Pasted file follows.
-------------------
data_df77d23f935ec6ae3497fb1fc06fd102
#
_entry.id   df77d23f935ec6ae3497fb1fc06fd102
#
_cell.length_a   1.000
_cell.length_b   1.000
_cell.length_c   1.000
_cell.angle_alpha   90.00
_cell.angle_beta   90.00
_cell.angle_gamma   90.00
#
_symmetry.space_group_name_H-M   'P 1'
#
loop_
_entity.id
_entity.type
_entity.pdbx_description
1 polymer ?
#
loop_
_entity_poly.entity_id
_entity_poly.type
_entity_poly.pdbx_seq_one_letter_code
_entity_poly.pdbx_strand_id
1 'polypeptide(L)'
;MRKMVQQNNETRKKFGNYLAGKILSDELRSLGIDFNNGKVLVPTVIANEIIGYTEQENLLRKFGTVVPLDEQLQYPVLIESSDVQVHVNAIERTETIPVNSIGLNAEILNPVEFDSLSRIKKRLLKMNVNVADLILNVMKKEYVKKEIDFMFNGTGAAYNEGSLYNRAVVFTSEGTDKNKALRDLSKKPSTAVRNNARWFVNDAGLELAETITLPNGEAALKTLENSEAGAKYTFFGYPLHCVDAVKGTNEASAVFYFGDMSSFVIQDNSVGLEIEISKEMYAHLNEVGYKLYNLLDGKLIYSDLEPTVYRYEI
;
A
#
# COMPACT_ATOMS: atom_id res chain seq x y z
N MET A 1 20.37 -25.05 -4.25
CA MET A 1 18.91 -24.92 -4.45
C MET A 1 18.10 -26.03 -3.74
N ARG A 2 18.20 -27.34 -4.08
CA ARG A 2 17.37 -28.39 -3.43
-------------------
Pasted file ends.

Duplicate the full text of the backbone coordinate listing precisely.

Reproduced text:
data_df77d23f935ec6ae3497fb1fc06fd102
#
_entry.id   df77d23f935ec6ae3497fb1fc06fd102
#
_cell.length_a   1.000
_cell.length_b   1.000
_cell.length_c   1.000
_cell.angle_alpha   90.00
_cell.angle_beta   90.00
_cell.angle_gamma   90.00
#
_symmetry.space_group_name_H-M   'P 1'
#
loop_
_entity.id
_entity.type
_entity.pdbx_description
1 polymer ?
#
loop_
_entity_poly.entity_id
_entity_poly.type
_entity_poly.pdbx_seq_one_letter_code
_entity_poly.pdbx_strand_id
1 'polypeptide(L)'
;MRKMVQQNNETRKKFGNYLAGKILSDELRSLGIDFNNGKVLVPTVIANEIIGYTEQENLLRKFGTVVPLDEQLQYPVLIESSDVQVHVNAIERTETIPVNSIGLNAEILNPVEFDSLSRIKKRLLKMNVNVADLILNVMKKEYVKKEIDFMFNGTGAAYNEGSLYNRAVVFTSEGTDKNKALRDLSKKPSTAVRNNARWFVNDAGLELAETITLPNGEAALKTLENSEAGAKYTFFGYPLHCVDAVKGTNEASAVFYFGDMSSFVIQDNSVGLEIEISKEMYAHLNEVGYKLYNLLDGKLIYSDLEPTVYRYEI
;
A
#
# COMPACT_ATOMS: atom_id res chain seq x y z
N MET A 1 20.37 -25.05 -4.25
CA MET A 1 18.91 -24.92 -4.45
C MET A 1 18.10 -26.03 -3.74
N ARG A 2 18.20 -27.34 -4.08
CA ARG A 2 17.37 -28.39 -3.43